Addiction Treatment: Medications + Therapies

Like other life-threatening diseases, drug and alcohol addiction usually requires formal treatment. There are five FDA-approved maintenance medications to treat addiction, as well as medications used off-label and in detox. 

All major health organizations, including the CDC and WHO, recommend combining medications with talk therapy to treat substance abuse addiction. There are various inpatient and outpatient options for therapy.

Medications for Addiction

Medications are used to treat drug and alcohol addiction. 

During detox, medications relieve withdrawal symptoms and help the body cope. 

Anti-craving medications are used for months or years to help satisfy areas of the brain signaling for drugs or alcohol. These medications make staying sober easier, but should be combined with therapy to increase the likelihood of success.

The Five FDA-Approved Medications to Treat Alcohol or Drug Addiction 

Vivitrol Box with vile and needle

Naltrexone (Vivitrol)

For alcohol & opioids

Real Suboxone Films

Buprenorphine (Suboxone)

Only for opioids

Methadone Dispensing into a Cup

Methadone

Only for opioids

Campral Box and Actual Pills

Acamprostate (Campral)

Only for alcohol

Disulfiram (Anatbuse) was FDA-approved to treat alcoholism in 1949, but is less common now.

Other medications are sometimes used “off-label” to help with addiction, but there’s not enough research to support widespread use.

Also, treating related mental health issues increases the likelihood of long-term success. Medications like antidepressant and antianxiety can play a big role in treating addiction.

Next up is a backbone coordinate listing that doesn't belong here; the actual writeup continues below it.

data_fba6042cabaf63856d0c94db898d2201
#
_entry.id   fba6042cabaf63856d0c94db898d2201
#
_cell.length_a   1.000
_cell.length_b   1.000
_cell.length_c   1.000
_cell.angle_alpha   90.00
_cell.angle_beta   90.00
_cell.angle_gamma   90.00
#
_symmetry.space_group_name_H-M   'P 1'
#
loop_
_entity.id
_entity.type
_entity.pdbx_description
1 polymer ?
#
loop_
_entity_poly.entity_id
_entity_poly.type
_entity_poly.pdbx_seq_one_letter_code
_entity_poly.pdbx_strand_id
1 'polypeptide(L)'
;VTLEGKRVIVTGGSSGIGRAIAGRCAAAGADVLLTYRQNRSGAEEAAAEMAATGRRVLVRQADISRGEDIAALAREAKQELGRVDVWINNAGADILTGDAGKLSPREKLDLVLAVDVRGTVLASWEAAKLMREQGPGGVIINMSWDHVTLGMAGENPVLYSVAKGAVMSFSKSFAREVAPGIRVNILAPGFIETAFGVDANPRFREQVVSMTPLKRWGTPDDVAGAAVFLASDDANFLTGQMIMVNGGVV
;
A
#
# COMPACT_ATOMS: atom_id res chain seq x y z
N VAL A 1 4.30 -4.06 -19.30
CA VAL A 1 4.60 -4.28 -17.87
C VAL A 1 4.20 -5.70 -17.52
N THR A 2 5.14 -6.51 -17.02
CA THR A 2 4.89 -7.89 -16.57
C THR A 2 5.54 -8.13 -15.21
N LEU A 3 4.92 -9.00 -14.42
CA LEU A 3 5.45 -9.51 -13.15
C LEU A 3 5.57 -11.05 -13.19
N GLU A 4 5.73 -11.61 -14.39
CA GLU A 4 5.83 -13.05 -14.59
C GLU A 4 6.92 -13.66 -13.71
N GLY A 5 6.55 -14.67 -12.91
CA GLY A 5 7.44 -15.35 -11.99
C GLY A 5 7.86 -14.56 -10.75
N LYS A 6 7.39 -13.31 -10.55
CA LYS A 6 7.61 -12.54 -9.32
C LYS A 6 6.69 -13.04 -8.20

General Breakdown of Patient Medication Choices at Symetria

Pie Chart of Patients 80% Suboxone or Methadone 15% Vivitrol 5% No Medications

Naltrexone (Vivitrol)

Vivitrol is a form of the medication naltrexone that is given as a shot once a month.

How Naltrexone Works

Naltrexone blocks receptors in the brain to decrease cravings. And, if drugs or alcohol are used, naltrexone removes the positive effects. Patients that drink alcohol or use drugs on naltrexone feel the negative effects (like hangovers) but not the reward they were seeking (the “high”). There is little motivation to continue using while on naltrexone.

Naltrexone Use by Drug of Choice

Alcohol

Naltrexone is FDA-approved and usually the best option for Alcohol Use Disorder.
Suboxone and methadone are not appropriate options for alcohol.

Opioids

There are three FDA-approved medications for opioid addiction, but naltrexone is the only non-opioid option and Vivitrol is the only option that doesn't require daily medication.

Other Drugs

Research supports the off-label use of naltrexone for cocaine and methamphetamine (meth) addictions, but not marijuana or benzodiazepine (Xanax) addictions.

Naltrexone vs. Vivitrol

Naltrexone is available in pill form, including brand names Revia and Depade. But, these medications must be taken daily. Because it is easy to accidentally miss or purposely skip a dose, Vivitrol is more effective.

Learn More About Vivitrol

Buprenorphine (Suboxone)

Suboxone is a prescription medication used only for opioid addictions that combines the ingredient Buprenorphine (a partial opioid) with Naloxone (an opioid blocker).

How Suboxone Works